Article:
Fragment One: The Placid Shrubberies



Circuits lined the preserved carcasses of countless dinosaurs. Like monuments of the past, the mechanized fossils surrounded an entire chamber of medieval architecture, still and cold and dead (page 9).

Probably worth pointing out that carcasses and fossils are not exactly the same thing.

We learn more about this room. It’s frigid. It hasn’t been touched in ages. Insert terrible joke here. But in the middle of the room there’s a floating glowing Mobius strip for reasons that I truly hope Eng will explain.

Space could be seen where the strip’s light met the stone, and every star of the cosmos twinkled like a watcher, a spectator of time (page 9).

How can we see outer space if we’re inside a stone room?

A female says that they need to get out of there. A male wonders about the sentry. They argue back and forth. Shades of thesaurus abuse, it’s been half a page and I’m getting Paolini vibes already. Using pretentious words does not make your writing better, Eng.

The two creatures of apparently different genders agree to head to the Pedorian forest, and we learn their names are Lyconel and Dradicus, although we don’t know which belongs to which. Some quick googling tells us that there are people using those handles to play League of Legends and World of Warcraft. Some part of me really hopes they are online handles for Eng himself. If, you know. He’s not in prison.

We cut forward. Trees are floating above the Everkin Forest. And the writing here…it’s impressive. I haven’t encountered this level of mastery of the English language since the Eye of Argon.

Upon the Mesozoic verdure, the sun cast its dawn light, giving life to the hovering woodland realm in the form pf photosynthetic vitality that sparkled betwixt the morning arbor (page 10).

I don’t even know what to fucking say to that.

Down below, though, a wingless dragon is hauling ass through the “placid shrubberies”, which would make a good name for a barbershop quartet. This is Lyconel. Two dragons are chasing her, tearing through everything in her path.

Rapidly, they were catching up, as quickly and menacingly as one’s own shadow (page 11).

Personally, I’ve never felt menaced by my own shadow, although to be fair, I’ve never had a problem with my shadow needing to catch up to me. We’re rather attached.

After a bit, Lyconel trips. She rolls over immediately and pulls out a spiked mace. She deflects a few blows and then takes off running again. After a bit she gets up to the top of a tree and looks toward a mountain chain with the stereotypical name of the Fangs of Astinor.

She ducks, just in time to avoid a rapier. I’m not sure how she noticed a skinny piece of metal about to hit her but not a huge fucking dragon flying towards her, but I haven’t done as much research into how sentient dragons might fight each other with swords and semi-automatic firearms as Eng has, so take my opinions with a grain of salt.

The other dragon slashes at her. Okay, maybe you should take my opinions with a slightly larger grain of salt than Eng’s. Rapiers are not slashing weapons. That is not how they are designed and not how they work. You thrust and you try and stick the pointy end in the other person.

She keeps running and they keep chasing. Things start exploding. Plasma shots are fired at her. Wait. If her pursuers have guns why haven’t they shot her ages okay instead of fooling around with mishandling rapiers? Okay, the bad guys – assuming they are bad guys – are officially idiots and will pose no threat in this book.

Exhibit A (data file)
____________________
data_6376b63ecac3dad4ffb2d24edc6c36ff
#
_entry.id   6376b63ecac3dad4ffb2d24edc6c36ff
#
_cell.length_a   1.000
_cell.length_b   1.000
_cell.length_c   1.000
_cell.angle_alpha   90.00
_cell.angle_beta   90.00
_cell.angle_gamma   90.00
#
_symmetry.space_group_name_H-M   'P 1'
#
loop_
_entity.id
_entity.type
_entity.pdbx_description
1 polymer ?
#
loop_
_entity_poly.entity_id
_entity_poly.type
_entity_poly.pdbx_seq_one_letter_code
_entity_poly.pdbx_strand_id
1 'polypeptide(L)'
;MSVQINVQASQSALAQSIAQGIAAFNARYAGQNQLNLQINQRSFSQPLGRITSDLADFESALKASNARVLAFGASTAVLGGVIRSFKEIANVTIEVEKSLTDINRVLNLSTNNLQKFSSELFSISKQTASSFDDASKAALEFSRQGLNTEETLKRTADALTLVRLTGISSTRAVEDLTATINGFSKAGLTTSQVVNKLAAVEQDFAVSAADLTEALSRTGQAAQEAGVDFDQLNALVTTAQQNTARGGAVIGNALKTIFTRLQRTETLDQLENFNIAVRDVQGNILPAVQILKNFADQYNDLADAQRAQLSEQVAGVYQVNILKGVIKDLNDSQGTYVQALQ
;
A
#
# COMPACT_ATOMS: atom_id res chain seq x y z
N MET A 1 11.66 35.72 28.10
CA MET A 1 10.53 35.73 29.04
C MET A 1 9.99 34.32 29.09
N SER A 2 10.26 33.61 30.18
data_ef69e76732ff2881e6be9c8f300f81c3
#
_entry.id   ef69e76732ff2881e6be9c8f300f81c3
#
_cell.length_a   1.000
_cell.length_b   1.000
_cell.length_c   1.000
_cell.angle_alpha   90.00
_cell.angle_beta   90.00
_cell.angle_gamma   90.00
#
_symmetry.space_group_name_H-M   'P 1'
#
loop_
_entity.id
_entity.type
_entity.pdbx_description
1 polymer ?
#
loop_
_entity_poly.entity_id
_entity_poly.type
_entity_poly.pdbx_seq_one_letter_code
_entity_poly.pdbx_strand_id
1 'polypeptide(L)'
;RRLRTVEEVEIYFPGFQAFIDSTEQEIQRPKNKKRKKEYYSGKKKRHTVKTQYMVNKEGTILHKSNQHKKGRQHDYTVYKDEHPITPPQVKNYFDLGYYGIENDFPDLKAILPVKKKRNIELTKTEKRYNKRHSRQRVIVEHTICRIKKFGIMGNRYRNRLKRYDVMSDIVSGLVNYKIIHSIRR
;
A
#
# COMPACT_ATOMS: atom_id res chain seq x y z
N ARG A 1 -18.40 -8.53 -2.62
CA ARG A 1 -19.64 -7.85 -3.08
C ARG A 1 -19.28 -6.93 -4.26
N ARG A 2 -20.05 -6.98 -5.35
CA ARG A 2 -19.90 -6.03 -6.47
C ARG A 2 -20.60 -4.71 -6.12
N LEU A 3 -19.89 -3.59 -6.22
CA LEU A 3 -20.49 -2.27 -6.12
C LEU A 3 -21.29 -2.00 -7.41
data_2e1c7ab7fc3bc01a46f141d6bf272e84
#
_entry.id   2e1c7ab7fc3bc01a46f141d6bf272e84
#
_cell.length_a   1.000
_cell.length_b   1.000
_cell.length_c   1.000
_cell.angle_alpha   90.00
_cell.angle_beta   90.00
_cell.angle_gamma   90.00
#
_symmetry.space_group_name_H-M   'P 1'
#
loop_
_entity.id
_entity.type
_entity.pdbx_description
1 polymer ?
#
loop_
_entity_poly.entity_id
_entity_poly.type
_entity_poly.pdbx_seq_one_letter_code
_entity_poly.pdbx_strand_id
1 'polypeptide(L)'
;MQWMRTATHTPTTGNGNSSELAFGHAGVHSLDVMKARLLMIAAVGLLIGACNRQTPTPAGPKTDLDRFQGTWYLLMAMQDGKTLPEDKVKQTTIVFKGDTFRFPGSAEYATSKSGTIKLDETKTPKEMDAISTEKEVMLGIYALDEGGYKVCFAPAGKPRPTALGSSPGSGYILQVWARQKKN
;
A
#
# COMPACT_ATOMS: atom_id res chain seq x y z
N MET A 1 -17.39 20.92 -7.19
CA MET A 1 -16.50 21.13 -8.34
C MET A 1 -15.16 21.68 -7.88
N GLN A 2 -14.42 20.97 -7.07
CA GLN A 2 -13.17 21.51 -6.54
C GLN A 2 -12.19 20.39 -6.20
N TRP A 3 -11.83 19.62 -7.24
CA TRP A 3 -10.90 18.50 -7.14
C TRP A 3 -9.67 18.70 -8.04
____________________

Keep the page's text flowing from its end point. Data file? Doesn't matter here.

Suddenly she sees an entrance of a cave open up, and with minimal hesitation she dives inside and scurries underground.

The two pursuers stop outside. They don’t follow. A moment later there’s an explosion of flames made of darkness, which sounds scientifically impossible. A dragon emerges from the dark light. It’s called Drekkenoth, and it’s official: I fucking hate the names in this book.

“Is she annihilated?” inquired Drekkenoth (page 13).

Use “said”. And don’t use words like annihilated. Dragons don’t talk like that.

The wyvern, Arxinor, and his behemoth colleague, Gorgash, processed the question within their mechanical heads. Gears and circuits turned out in their brains (page 13).

Wait a second…are you telling me this book isn’t just about unexpectedly verbose dragons fighting each other with anachronistic weapons…the dragons are CYBORGS on top of all that?

They exposit to each other that the Key still exists and their next objective will be to reach the Archive sentries, identity Dennagon. I’m not sure why they’re expositing all of this since all three of them seem well aware of the facts they’re discussing, but it’s helpful.

“We must make certain that the Lexicon is demolished,” he declared. “In time, time shall be oursssss.” (page 14)

Got it. So three cyborg dragons are trying to destroy a dictionary so they can gain control of time. I’m on board.


  8 Responses to “Fragment One: The Placid Shrubberies”

  1. Weird. I’d love to see r.stanek ‘cover’ this, incidentally. The material’s interesting, just needs putting in safer hands.

  2. Two sporkings in a week? We are indeed blessed. 🙂

  3. I feel like somehow I’ve been waiting a long time for this ever since I heard about this book all those years ago. Also Kenneth Eng is nuts.

  4. I’m getting the feeling already that his prose is about as subtle and elegant as being struck repeatedly with a hammer is.

  5. The worst part is, I think, that sentient dragons with modern weaponry are pretty badass. In the arms of a skilled author, this could be something amazing. Alas, we get this.

  6. For some reason this reminds me of Crossgen. That was pretty badass, shame it got cancelled.

  7. Me Grimlock refuse to read this shit!

  8. It’s weird seeing a writer who has a weaker grasp of prose than Stanek.